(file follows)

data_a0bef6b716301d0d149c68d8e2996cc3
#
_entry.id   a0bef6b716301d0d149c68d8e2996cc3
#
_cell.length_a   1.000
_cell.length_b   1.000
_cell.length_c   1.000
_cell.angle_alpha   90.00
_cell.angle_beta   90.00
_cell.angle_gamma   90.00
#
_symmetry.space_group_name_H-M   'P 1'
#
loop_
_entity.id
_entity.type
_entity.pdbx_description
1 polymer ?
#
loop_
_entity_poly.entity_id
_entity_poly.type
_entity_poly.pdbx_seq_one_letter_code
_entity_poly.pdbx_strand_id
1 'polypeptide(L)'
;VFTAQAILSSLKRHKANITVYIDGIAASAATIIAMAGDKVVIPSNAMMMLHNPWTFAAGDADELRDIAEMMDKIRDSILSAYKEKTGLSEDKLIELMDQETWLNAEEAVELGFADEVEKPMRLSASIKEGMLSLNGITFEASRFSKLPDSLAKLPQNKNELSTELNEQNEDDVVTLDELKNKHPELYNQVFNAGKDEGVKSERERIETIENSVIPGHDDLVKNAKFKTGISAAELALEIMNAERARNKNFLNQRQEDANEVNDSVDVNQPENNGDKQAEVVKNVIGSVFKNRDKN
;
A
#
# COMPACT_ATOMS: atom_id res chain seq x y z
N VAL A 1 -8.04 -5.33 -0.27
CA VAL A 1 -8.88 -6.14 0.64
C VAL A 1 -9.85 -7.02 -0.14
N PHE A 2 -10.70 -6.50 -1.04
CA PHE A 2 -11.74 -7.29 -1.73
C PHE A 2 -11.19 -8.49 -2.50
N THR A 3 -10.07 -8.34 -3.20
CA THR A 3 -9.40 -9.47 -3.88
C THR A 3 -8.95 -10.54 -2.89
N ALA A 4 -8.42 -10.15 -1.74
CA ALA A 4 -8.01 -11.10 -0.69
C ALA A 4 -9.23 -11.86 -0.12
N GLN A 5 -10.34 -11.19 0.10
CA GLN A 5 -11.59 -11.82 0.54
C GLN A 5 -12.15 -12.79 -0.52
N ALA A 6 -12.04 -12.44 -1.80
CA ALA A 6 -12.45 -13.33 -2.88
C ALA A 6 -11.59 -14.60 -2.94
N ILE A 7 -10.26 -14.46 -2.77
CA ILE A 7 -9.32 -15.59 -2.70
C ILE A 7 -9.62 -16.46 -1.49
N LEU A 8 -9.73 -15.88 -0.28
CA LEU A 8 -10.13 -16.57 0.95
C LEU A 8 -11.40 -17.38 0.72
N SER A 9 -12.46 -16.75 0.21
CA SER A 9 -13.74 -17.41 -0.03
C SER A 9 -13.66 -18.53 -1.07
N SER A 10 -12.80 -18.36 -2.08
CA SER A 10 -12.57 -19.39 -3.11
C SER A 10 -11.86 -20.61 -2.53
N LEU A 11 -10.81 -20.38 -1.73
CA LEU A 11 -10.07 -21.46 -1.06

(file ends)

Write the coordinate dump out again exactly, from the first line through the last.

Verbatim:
data_a0bef6b716301d0d149c68d8e2996cc3
#
_entry.id   a0bef6b716301d0d149c68d8e2996cc3
#
_cell.length_a   1.000
_cell.length_b   1.000
_cell.length_c   1.000
_cell.angle_alpha   90.00
_cell.angle_beta   90.00
_cell.angle_gamma   90.00
#
_symmetry.space_group_name_H-M   'P 1'
#
loop_
_entity.id
_entity.type
_entity.pdbx_description
1 polymer ?
#
loop_
_entity_poly.entity_id
_entity_poly.type
_entity_poly.pdbx_seq_one_letter_code
_entity_poly.pdbx_strand_id
1 'polypeptide(L)'
;VFTAQAILSSLKRHKANITVYIDGIAASAATIIAMAGDKVVIPSNAMMMLHNPWTFAAGDADELRDIAEMMDKIRDSILSAYKEKTGLSEDKLIELMDQETWLNAEEAVELGFADEVEKPMRLSASIKEGMLSLNGITFEASRFSKLPDSLAKLPQNKNELSTELNEQNEDDVVTLDELKNKHPELYNQVFNAGKDEGVKSERERIETIENSVIPGHDDLVKNAKFKTGISAAELALEIMNAERARNKNFLNQRQEDANEVNDSVDVNQPENNGDKQAEVVKNVIGSVFKNRDKN
;
A
#
# COMPACT_ATOMS: atom_id res chain seq x y z
N VAL A 1 -8.04 -5.33 -0.27
CA VAL A 1 -8.88 -6.14 0.64
C VAL A 1 -9.85 -7.02 -0.14
N PHE A 2 -10.70 -6.50 -1.04
CA PHE A 2 -11.74 -7.29 -1.73
C PHE A 2 -11.19 -8.49 -2.50
N THR A 3 -10.07 -8.34 -3.20
CA THR A 3 -9.40 -9.47 -3.88
C THR A 3 -8.95 -10.54 -2.89
N ALA A 4 -8.42 -10.15 -1.74
CA ALA A 4 -8.01 -11.10 -0.69
C ALA A 4 -9.23 -11.86 -0.12
N GLN A 5 -10.34 -11.19 0.10
CA GLN A 5 -11.59 -11.82 0.54
C GLN A 5 -12.15 -12.79 -0.52
N ALA A 6 -12.04 -12.44 -1.80
CA ALA A 6 -12.45 -13.33 -2.88
C ALA A 6 -11.59 -14.60 -2.94
N ILE A 7 -10.26 -14.46 -2.77
CA ILE A 7 -9.32 -15.59 -2.70
C ILE A 7 -9.62 -16.46 -1.49
N LEU A 8 -9.73 -15.88 -0.28
CA LEU A 8 -10.13 -16.57 0.95
C LEU A 8 -11.40 -17.38 0.72
N SER A 9 -12.46 -16.75 0.21
CA SER A 9 -13.74 -17.41 -0.03
C SER A 9 -13.66 -18.53 -1.07
N SER A 10 -12.80 -18.36 -2.08
CA SER A 10 -12.57 -19.39 -3.11
C SER A 10 -11.86 -20.61 -2.53
N LEU A 11 -10.81 -20.38 -1.73
CA LEU A 11 -10.07 -21.46 -1.06